Best Inner Tube for descending Alps

gotwood25
gotwood25 Posts: 314
edited June 2015 in Road buying advice
Ok, currently run Vittoria latex tubes and have heard mixed stories regarding their suitability for mountain descents. So what would you guys recommend?

I am running Shamal Milles with Schwalbe Ones and am a terrible descender, lots of nervy braking just so you have a fuller picture.

Cheers

Comments

  • bendertherobot
    bendertherobot Posts: 11,684
    Are they the tubeless compatible versions? If so, get Schwalbe One tubeless and all your cares will melt away.
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  • mfin
    mfin Posts: 6,729
    Don't expect your Mille's braking surface to stay looking new for too long if you are really brake happy.

    Brush up on descending tips before you go, poor descenders can improve a hell of a lot from remembering a few things and practicing them at every opportunity.

    Just swap for any old butyl inner tubes like Continental supersonics if you want a bit of peace of mind while you're there.
  • mamba80
    mamba80 Posts: 5,032
    Ok, currently run Vittoria latex tubes and have heard mixed stories regarding their suitability for mountain descents. So what would you guys recommend?

    I am running Shamal Milles with Schwalbe Ones and am a terrible descender, lots of nervy braking just so you have a fuller picture.

    Cheers

    I use Vitt latex tubes (and Michelin ones too) in the alps with no probs at all, but should you want a great butyl alternative, try some spesh turbo tubes, they are really reliable, used them for years with no probs, conti SS are too thin and would be more prone to heat than latex ever would be.
    its the fitting of the latex that gives them a bad rep, the tube gets pinched, it rides ok until the rim heats up and bang... the tube goes, latex is actually more resiliant to heat than a thin butyl tube.

    jus try and let your brakes off and then reapply, rather than just dragging them constantly, gives the rim chance to cool down.
  • mfin
    mfin Posts: 6,729
    Sorry, I meant Conti Race 28's and for some reason said the supersonics!
  • stueys
    stueys Posts: 1,332
    latex is slightly more susceptible to heat build up but, unless you really drag the brakes, on alu rims i suspect you will be fine. I came down Sa Calobra a few weeks back running latex and that has lots of short, sharp bends that require some hard braking if you are heading down at speed, no problems at all.
  • fleshtuxedo
    fleshtuxedo Posts: 1,856
    Vittoria ultralite are the perfect inner tubes IMO - balance of durability/weight/price is spot on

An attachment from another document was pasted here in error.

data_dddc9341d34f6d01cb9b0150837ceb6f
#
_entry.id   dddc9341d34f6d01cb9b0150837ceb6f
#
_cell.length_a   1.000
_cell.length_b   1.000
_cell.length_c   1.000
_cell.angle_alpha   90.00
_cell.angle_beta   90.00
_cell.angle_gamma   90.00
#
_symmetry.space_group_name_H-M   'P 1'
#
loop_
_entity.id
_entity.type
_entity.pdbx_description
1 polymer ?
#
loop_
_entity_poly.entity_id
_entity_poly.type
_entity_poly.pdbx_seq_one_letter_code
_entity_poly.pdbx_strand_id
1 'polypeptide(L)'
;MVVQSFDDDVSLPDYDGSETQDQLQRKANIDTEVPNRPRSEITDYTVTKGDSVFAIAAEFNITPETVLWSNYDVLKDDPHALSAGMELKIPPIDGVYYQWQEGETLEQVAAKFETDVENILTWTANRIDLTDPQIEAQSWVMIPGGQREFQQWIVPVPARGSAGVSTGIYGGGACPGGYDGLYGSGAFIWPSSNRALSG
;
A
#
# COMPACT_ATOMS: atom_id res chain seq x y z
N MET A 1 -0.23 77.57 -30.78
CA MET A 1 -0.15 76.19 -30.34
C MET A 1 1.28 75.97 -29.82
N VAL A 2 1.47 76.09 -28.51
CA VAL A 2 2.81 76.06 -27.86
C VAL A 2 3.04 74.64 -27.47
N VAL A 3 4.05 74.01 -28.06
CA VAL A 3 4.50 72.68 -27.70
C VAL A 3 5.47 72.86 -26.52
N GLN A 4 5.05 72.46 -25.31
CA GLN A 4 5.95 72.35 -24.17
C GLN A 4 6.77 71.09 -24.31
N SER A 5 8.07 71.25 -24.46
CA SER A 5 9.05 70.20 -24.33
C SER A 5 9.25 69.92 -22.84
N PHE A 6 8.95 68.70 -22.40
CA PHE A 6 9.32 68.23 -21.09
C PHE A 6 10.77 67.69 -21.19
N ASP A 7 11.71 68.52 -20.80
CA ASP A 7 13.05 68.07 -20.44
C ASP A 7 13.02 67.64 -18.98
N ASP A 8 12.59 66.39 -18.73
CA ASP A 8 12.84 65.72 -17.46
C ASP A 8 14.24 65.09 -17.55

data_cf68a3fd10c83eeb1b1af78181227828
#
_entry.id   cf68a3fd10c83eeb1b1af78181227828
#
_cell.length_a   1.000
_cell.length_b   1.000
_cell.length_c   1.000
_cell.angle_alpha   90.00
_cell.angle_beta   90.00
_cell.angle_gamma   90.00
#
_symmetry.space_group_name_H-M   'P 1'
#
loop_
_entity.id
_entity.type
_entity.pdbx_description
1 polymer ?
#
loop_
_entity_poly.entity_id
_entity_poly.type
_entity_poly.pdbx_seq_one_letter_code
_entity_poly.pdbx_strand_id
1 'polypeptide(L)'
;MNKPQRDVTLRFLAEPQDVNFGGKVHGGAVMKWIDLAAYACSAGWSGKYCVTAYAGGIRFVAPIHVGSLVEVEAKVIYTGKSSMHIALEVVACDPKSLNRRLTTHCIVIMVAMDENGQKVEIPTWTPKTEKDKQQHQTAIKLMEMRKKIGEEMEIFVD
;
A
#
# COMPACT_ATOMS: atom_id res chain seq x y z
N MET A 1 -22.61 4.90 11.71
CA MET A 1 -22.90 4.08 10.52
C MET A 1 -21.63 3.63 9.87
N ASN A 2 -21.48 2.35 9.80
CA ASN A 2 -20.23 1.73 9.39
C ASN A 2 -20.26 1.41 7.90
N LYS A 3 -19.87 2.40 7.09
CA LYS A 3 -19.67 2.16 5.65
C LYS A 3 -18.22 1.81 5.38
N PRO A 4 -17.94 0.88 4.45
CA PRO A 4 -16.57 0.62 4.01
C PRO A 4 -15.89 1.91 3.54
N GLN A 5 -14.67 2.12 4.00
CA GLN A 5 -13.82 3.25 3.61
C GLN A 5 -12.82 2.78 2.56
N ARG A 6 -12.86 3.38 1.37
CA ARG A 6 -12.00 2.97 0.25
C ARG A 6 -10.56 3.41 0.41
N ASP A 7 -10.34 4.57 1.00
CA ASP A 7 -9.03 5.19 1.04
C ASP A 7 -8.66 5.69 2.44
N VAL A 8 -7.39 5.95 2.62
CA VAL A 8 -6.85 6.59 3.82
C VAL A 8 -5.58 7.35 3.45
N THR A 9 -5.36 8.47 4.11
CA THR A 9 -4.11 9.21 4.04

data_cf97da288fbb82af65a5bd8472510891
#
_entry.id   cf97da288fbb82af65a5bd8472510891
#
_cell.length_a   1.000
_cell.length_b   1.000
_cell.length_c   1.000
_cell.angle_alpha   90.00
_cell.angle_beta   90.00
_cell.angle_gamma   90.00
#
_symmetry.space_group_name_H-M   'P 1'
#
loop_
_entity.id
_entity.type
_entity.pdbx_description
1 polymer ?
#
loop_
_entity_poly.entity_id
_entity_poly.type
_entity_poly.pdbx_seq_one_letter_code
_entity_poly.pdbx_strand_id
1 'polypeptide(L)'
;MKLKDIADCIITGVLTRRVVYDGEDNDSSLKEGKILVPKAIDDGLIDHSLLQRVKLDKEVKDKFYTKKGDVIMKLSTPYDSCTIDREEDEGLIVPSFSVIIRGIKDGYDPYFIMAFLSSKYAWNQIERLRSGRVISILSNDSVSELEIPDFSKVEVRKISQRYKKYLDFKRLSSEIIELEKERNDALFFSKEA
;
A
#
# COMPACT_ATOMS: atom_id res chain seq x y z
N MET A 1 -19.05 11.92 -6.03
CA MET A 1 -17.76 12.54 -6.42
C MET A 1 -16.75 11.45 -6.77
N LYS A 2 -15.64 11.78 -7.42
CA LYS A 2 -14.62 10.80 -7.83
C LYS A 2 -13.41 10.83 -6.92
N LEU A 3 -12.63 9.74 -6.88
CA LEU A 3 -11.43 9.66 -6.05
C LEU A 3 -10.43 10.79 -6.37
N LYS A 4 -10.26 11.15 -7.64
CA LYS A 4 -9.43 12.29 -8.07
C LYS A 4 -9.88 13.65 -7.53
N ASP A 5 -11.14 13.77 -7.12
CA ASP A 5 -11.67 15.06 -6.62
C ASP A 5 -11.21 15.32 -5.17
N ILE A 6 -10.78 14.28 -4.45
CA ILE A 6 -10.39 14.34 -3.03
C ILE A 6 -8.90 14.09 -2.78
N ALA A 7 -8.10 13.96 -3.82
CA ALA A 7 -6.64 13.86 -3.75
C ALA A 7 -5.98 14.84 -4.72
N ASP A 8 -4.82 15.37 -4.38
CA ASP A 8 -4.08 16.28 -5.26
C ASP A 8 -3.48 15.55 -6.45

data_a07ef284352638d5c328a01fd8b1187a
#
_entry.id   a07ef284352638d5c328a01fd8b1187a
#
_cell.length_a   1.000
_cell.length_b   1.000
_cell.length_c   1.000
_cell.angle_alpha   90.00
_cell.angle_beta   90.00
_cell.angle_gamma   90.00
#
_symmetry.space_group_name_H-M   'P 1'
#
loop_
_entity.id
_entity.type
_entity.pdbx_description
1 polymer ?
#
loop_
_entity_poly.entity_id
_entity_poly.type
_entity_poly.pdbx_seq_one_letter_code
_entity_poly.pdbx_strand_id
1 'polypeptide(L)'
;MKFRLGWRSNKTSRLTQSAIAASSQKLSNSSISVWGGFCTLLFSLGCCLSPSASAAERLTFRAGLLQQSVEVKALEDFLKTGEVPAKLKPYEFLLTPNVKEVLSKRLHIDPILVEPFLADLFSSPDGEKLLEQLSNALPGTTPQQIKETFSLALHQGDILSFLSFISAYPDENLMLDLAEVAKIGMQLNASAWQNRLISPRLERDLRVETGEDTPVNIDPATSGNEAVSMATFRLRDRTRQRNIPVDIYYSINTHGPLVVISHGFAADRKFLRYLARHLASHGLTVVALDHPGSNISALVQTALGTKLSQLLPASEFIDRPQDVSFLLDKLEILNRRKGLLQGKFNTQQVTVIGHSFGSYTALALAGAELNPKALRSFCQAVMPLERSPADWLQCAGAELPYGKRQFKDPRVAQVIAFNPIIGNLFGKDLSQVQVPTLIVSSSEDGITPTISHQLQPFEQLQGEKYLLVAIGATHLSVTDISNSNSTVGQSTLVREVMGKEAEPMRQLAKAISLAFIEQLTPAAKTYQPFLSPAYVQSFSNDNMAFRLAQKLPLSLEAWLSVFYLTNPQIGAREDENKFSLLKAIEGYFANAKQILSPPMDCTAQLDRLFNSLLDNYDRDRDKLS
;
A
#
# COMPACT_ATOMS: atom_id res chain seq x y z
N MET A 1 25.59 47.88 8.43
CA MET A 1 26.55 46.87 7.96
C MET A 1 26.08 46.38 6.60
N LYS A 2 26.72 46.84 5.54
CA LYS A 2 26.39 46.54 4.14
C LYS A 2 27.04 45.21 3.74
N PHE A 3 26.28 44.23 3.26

• DeVlaeminck
    DeVlaeminck Posts: 8,882
    I use latex tubes in the Alps - touch wood haven't had a problem.
    [Castle Donington Ladies FC - going up in '22]
  • DeVlaeminck
    DeVlaeminck Posts: 8,882
    Although having looked at the forecast for mid 30 degrees in the Alps next week when I'm going to be there and just having googled latex and heat I may make a last minute trip to a bike shop tomorrow for some lightweight butyls if only because I don't want to be coming down some mountain at 50mph and remember this thread !
    [Castle Donington Ladies FC - going up in '22]
  • gotwood25
    gotwood25 Posts: 314
    Appreciate the feedback, good advice and has gone some way to alleviate my worries. Had a week in the dolomites coming down twisty hairpins on them without a blowout but will still swap to butyl for peace of mind. I normally use tubs so never been a concern for me but ended up buying the Milles for the better braking (which I have to say is superb!) which they don't do in a tub.

    Cheers again
  • itboffin
    itboffin Posts: 20,061
    I think the best advise for high mountains is tyre pressures set correctly ie not what you'd ride at sea level.

    Also triple check your pads and rims I've had a rim that was practically concave which I discovered when I got back to the UK and pads that don't stop when going over 50 mph.

    Brown trousers moment and a half
    Rule #5 // Harden The Feck Up.
    Rule #9 // If you are out riding in bad weather, it means you are a badass. Period.
    Rule #12 // The correct number of bikes to own is n+1.
    Rule #42 // A bike race shall never be preceded with a swim and/or followed by a run.
  • gotwood25
    gotwood25 Posts: 314
    I think the best advise for high mountains is tyre pressures set correctly ie not what you'd ride at sea level.

    Also triple check your pads and rims I've had a rim that was practically concave which I discovered when I got back to the UK and pads that don't stop when going over 50 mph.

    Brown trousers moment and a half

    Yeah just bought a few packs of the Campag Blues, stopping power is incredible on them however they do burn through very quickly.
  • itboffin
    itboffin Posts: 20,061
    Better that than having to use your foot against a wall to slow down, which I had too.

    Also managed 99 kmph on that same ride 8)
    Rule #5 // Harden The Feck Up.
    Rule #9 // If you are out riding in bad weather, it means you are a badass. Period.
    Rule #12 // The correct number of bikes to own is n+1.
    Rule #42 // A bike race shall never be preceded with a swim and/or followed by a run.
  • stueys
    stueys Posts: 1,332
    To add, I took some latex tubes down the Mortirolo yesterday whilst every motor biker from Germany had decided they all wanted to ride up together :? They coped with that, far better than my frazzled nerves did anyway